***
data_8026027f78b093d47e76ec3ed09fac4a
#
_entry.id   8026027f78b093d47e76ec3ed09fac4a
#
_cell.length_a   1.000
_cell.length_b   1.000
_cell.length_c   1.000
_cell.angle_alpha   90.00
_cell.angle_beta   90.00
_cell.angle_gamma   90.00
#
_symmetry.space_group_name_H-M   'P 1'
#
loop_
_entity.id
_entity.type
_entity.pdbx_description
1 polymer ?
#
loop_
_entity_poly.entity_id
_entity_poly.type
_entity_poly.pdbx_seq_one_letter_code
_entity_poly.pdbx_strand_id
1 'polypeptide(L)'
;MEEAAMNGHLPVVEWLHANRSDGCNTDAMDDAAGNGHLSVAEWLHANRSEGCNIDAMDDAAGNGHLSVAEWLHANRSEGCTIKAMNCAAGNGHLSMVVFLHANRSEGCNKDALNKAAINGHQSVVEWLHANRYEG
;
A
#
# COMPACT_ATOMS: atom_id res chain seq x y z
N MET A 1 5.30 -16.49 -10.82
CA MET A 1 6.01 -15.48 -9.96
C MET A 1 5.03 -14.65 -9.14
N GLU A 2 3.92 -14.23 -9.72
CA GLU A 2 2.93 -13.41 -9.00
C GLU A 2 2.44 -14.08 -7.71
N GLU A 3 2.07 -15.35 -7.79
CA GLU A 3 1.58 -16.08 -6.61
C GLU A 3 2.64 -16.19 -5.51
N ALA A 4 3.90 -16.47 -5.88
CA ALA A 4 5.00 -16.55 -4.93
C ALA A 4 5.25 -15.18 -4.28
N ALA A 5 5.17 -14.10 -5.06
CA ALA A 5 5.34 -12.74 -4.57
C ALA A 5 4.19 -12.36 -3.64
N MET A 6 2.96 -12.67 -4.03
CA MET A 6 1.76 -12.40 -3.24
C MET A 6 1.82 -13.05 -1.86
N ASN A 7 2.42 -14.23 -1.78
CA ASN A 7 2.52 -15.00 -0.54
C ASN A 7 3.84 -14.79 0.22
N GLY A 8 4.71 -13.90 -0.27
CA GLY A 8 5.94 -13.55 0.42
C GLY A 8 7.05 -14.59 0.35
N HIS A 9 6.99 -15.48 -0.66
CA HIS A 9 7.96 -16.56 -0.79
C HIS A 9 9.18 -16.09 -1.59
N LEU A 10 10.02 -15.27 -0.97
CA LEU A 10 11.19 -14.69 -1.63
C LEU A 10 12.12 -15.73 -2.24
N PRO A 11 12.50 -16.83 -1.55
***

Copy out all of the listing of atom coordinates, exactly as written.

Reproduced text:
data_8026027f78b093d47e76ec3ed09fac4a
#
_entry.id   8026027f78b093d47e76ec3ed09fac4a
#
_cell.length_a   1.000
_cell.length_b   1.000
_cell.length_c   1.000
_cell.angle_alpha   90.00
_cell.angle_beta   90.00
_cell.angle_gamma   90.00
#
_symmetry.space_group_name_H-M   'P 1'
#
loop_
_entity.id
_entity.type
_entity.pdbx_description
1 polymer ?
#
loop_
_entity_poly.entity_id
_entity_poly.type
_entity_poly.pdbx_seq_one_letter_code
_entity_poly.pdbx_strand_id
1 'polypeptide(L)'
;MEEAAMNGHLPVVEWLHANRSDGCNTDAMDDAAGNGHLSVAEWLHANRSEGCNIDAMDDAAGNGHLSVAEWLHANRSEGCTIKAMNCAAGNGHLSMVVFLHANRSEGCNKDALNKAAINGHQSVVEWLHANRYEG
;
A
#
# COMPACT_ATOMS: atom_id res chain seq x y z
N MET A 1 5.30 -16.49 -10.82
CA MET A 1 6.01 -15.48 -9.96
C MET A 1 5.03 -14.65 -9.14
N GLU A 2 3.92 -14.23 -9.72
CA GLU A 2 2.93 -13.41 -9.00
C GLU A 2 2.44 -14.08 -7.71
N GLU A 3 2.07 -15.35 -7.79
CA GLU A 3 1.58 -16.08 -6.61
C GLU A 3 2.64 -16.19 -5.51
N ALA A 4 3.90 -16.47 -5.88
CA ALA A 4 5.00 -16.55 -4.93
C ALA A 4 5.25 -15.18 -4.28
N ALA A 5 5.17 -14.10 -5.06
CA ALA A 5 5.34 -12.74 -4.57
C ALA A 5 4.19 -12.36 -3.64
N MET A 6 2.96 -12.67 -4.03
CA MET A 6 1.76 -12.40 -3.24
C MET A 6 1.82 -13.05 -1.86
N ASN A 7 2.42 -14.23 -1.78
CA ASN A 7 2.52 -15.00 -0.54
C ASN A 7 3.84 -14.79 0.22
N GLY A 8 4.71 -13.90 -0.27
CA GLY A 8 5.94 -13.55 0.42
C GLY A 8 7.05 -14.59 0.35
N HIS A 9 6.99 -15.48 -0.66
CA HIS A 9 7.96 -16.56 -0.79
C HIS A 9 9.18 -16.09 -1.59
N LEU A 10 10.02 -15.27 -0.97
CA LEU A 10 11.19 -14.69 -1.63
C LEU A 10 12.12 -15.73 -2.24
N PRO A 11 12.50 -16.83 -1.55